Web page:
Posttraumatic Stress Disorder (PTSD) is common in Veterans and associated with a number of negative physical and mental health consequences. While evidence-based pharmacological and psychosocial interventions for PTSD have been developed, not all patients respond fully to treatment. Investigating the biological processes involved in the development and maintenance of PTSD will increase understanding of the disorder and aid in the development of more effective interventions. Sleep disruption, particularly Rapid Eye Movement (REM) sleep disruption, is a potent and modifiable risk factor contributing to PTSD. For example, longitudinal studies have shown REM sleep fragmentation in the acute aftermath of trauma predicts PTSD symptoms at a later timepoint, underscoring the potential importance of sleep as a mechanism in PTSD. Recent research has also demonstrated an association between poor sleep and impaired emotion regulation. Specifically, research suggests disrupted sleep impairs effective emotion regulation strategies, such as cognitive reappraisal, while increasing reliance on more maladaptive emotion regulation strategies, such as expressive suppression. For example, previous studies have shown poor sleep at baseline predicts impaired cognitive reappraisal in lab-based tasks involving emotionally provocative stimuli. Our research group has also demonstrated that poor self-reported global sleep quality is associated with reduced cognitive reappraisal and increased reliance on expressive suppression when measured at one timepoint in a large group of Veterans with and without PTSD. The implications of this finding are particularly salient for patients with PTSD, because maladaptive emotion regulation contributes to severity of trauma-related symptoms, increases distress, and interferes with gold-standard interventions for PTSD. However, most research linking disrupted sleep to impaired emotion regulation has been conducted in healthy controls, or at only one time-point in clinical samples. Therefore, additional research is necessary to provide support for a hypothesized model whereby disrupted sleep contributes to maladaptive emotion regulation, thus in turn maintaining trauma-related symptoms. This study responds to these gaps in the literature by using both self-report longitudinal measures and an experimental sleep manipulation to test the hypothesis that disrupted sleep contributes to maladaptive emotion regulation in Veterans with and without PTSD.
The first aim of the study will be to examine whether poor sleep at one timepoint predicts maladaptive emotion regulation and trauma-related symptoms at subsequent timepoints in a large cohort of Veterans with and without PTSD. The Insomnia Severity Index (ISI), the Emotion Regulation Questionnaire (ERQ), and the PTSD Checklist (PCL) will be measured at three timepoints in this cohort. We hypothesize that poor sleep at the first timepoint will predict reduced reappraisal, increased expressive suppression, and increased severity of trauma-related symptoms at the subsequent timepoints. The second portion of the proposed project will build upon these findings by experimentally testing the notion that disrupted sleep results in impaired emotion regulation, and will also directly test the hypothesis that REM sleep specifically is tied to emotion regulation processes. A sample of Veterans (n = 60) with and without PTSD will be recruited and randomized to undergo one of three sleep conditions: 1) one night of REM sleep deprivation (REMD), 2) one night of slow-wave sleep deprivation (SWSD, an active control condition), or 3) one night of normal sleep. Participants will then participate in two laboratory emotion reappraisal tasks using images from the International Affective Picture System (IAPS). We hypothesize that participants in the REMD group will rate the images more negatively during a cognitive reappraisal task than SWSD group or the normal sleep group, and will also be more likely to choose expressive suppression than reappraisal on an emotion regulation choice task. Exploratory analyses will determine if this effect differs by diagnostic group status.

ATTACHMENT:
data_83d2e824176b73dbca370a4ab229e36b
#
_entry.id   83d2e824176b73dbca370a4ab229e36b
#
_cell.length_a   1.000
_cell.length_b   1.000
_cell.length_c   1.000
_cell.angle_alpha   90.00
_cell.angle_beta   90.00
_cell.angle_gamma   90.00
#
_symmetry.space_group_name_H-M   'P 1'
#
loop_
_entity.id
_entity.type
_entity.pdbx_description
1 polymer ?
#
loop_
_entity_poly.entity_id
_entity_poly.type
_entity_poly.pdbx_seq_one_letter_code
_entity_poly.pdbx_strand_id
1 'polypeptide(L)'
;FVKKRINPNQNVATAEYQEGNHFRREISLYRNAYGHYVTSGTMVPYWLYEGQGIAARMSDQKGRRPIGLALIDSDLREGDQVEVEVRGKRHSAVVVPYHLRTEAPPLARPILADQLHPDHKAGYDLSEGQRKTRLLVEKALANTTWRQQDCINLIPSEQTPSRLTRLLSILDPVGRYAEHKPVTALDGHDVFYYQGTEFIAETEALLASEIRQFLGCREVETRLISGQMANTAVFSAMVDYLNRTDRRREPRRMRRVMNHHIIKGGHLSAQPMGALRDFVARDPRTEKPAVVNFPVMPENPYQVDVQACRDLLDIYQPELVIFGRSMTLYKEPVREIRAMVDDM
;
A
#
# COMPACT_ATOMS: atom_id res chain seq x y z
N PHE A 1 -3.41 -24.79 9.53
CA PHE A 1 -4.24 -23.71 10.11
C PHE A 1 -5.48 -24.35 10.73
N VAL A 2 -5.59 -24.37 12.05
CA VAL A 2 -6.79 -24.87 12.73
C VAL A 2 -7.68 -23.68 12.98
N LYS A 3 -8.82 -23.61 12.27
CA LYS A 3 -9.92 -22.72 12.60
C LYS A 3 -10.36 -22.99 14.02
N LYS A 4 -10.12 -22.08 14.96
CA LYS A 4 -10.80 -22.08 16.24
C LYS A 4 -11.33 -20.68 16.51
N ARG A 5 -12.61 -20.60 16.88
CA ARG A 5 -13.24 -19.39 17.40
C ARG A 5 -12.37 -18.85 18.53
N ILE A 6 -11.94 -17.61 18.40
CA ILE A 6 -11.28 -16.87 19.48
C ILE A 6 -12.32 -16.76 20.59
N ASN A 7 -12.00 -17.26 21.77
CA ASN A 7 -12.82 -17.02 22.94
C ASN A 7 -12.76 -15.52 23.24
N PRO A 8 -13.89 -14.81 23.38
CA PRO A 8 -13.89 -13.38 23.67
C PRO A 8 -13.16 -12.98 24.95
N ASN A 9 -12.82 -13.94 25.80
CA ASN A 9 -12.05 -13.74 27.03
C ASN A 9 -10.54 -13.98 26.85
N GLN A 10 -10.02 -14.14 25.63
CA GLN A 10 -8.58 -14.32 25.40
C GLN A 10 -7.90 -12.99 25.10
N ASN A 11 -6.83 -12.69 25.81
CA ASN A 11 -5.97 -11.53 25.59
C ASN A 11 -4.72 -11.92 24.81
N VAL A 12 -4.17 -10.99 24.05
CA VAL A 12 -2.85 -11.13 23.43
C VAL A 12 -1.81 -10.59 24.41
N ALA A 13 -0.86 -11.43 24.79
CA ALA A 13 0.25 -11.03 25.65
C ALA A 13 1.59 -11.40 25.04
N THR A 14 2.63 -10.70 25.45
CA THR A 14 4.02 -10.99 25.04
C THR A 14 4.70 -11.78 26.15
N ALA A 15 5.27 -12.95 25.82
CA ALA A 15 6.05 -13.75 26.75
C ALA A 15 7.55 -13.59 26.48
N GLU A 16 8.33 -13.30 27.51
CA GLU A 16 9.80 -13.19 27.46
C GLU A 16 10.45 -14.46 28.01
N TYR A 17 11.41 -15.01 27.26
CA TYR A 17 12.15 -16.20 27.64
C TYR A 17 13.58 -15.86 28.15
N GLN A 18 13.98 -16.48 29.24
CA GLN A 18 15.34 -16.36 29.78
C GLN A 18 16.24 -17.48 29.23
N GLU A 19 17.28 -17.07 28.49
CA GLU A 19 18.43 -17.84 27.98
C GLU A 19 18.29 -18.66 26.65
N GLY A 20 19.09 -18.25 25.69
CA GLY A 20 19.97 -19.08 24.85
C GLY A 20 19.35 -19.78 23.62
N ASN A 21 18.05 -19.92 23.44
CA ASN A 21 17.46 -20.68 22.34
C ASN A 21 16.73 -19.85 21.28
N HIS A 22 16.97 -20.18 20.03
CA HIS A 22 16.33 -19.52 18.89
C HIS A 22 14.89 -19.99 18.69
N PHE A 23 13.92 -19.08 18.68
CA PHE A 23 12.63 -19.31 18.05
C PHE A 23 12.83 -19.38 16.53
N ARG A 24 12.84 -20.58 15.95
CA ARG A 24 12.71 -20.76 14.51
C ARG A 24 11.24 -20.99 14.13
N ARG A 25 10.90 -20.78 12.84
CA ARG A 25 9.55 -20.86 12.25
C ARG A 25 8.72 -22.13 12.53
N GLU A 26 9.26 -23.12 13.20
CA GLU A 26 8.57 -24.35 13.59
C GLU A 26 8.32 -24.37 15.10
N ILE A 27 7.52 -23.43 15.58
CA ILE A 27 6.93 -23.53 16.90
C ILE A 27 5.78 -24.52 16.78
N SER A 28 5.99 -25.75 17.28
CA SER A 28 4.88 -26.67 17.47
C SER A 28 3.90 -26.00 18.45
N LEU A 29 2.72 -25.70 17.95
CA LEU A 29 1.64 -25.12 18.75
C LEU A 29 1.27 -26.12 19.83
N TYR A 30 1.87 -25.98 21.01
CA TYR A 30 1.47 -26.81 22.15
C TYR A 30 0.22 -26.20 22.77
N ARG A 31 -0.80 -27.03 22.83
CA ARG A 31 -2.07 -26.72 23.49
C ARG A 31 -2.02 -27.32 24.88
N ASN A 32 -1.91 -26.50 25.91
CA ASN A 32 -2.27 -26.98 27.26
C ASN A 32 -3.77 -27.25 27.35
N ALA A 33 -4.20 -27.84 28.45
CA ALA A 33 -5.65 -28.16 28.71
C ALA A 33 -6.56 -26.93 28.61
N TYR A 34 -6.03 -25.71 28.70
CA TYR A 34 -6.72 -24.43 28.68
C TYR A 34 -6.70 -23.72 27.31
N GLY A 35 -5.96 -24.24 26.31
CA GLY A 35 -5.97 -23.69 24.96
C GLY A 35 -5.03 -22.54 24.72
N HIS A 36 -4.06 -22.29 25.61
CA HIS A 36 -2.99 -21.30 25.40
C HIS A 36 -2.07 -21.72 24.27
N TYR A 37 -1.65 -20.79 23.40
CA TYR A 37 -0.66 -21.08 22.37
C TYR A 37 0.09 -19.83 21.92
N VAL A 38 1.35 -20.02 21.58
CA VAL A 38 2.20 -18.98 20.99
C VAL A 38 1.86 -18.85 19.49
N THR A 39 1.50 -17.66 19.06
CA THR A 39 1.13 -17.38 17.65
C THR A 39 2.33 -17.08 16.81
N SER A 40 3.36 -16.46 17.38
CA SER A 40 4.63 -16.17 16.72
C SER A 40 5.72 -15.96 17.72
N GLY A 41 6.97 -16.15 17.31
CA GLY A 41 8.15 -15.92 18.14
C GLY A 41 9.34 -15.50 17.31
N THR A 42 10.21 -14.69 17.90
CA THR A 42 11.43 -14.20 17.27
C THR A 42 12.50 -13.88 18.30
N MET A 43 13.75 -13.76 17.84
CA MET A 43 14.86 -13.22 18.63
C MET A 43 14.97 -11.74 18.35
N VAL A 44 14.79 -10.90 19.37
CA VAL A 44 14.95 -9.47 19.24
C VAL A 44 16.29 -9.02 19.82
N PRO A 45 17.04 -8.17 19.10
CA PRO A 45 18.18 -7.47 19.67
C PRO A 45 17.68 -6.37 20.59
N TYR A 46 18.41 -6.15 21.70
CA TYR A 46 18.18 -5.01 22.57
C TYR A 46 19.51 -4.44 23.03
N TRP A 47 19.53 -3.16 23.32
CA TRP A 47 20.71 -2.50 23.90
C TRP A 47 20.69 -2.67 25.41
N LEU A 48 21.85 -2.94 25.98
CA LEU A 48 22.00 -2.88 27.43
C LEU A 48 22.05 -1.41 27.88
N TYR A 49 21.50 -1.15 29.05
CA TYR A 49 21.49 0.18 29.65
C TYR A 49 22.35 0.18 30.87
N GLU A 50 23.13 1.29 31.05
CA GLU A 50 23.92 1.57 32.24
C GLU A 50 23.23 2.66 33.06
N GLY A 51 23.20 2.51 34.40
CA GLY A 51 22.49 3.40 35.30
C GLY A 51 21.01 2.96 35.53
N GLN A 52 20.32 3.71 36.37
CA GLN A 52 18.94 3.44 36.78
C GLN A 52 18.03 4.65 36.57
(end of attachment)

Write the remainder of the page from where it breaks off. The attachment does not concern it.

Posttraumatic Stress Disorder (PTSD) is a common and debilitating condition among Veterans. While evidence-based treatments have been developed for PTSD, not all patients respond to treatment. Understanding the factors that underlie PTSD symptoms will inform the development of more targeted treatments. Sleep problems are nearly universal in PTSD, as insomnia and nightmares are some of the most commonly reported symptoms following trauma exposure. Preliminary evidence suggests disrupted sleep, especially fragmented Rapid Eye Movement (REM) sleep, impair emotion regulation processes, which may in turn make daytime trauma-related symptoms more severe. However, the potential link between sleep and emotion regulation has not been well explored in clinical groups. This study will investigate the link between disrupted sleep and emotion regulation in Veterans with trauma histories, which will lead to a better mechanistic understanding of PTSD and thus inform the development of better interventions for Veterans.